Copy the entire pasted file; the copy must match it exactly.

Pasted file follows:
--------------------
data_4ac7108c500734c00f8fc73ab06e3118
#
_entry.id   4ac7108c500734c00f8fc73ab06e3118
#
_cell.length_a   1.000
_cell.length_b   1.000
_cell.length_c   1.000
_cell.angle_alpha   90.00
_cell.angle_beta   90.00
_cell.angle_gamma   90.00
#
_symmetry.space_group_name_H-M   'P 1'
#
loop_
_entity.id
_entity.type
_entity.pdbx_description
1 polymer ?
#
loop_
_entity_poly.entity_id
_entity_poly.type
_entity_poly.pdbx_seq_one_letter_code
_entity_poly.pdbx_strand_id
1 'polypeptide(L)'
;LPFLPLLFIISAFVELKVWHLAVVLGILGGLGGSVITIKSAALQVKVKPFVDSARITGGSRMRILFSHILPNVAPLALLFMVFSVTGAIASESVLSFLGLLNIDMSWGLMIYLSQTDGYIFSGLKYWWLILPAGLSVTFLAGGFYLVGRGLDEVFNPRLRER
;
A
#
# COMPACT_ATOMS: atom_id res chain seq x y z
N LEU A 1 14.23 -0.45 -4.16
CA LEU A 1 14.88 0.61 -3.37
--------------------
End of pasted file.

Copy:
data_4ac7108c500734c00f8fc73ab06e3118
#
_entry.id   4ac7108c500734c00f8fc73ab06e3118
#
_cell.length_a   1.000
_cell.length_b   1.000
_cell.length_c   1.000
_cell.angle_alpha   90.00
_cell.angle_beta   90.00
_cell.angle_gamma   90.00
#
_symmetry.space_group_name_H-M   'P 1'
#
loop_
_entity.id
_entity.type
_entity.pdbx_description
1 polymer ?
#
loop_
_entity_poly.entity_id
_entity_poly.type
_entity_poly.pdbx_seq_one_letter_code
_entity_poly.pdbx_strand_id
1 'polypeptide(L)'
;LPFLPLLFIISAFVELKVWHLAVVLGILGGLGGSVITIKSAALQVKVKPFVDSARITGGSRMRILFSHILPNVAPLALLFMVFSVTGAIASESVLSFLGLLNIDMSWGLMIYLSQTDGYIFSGLKYWWLILPAGLSVTFLAGGFYLVGRGLDEVFNPRLRER
;
A
#
# COMPACT_ATOMS: atom_id res chain seq x y z
N LEU A 1 14.23 -0.45 -4.16
CA LEU A 1 14.88 0.61 -3.37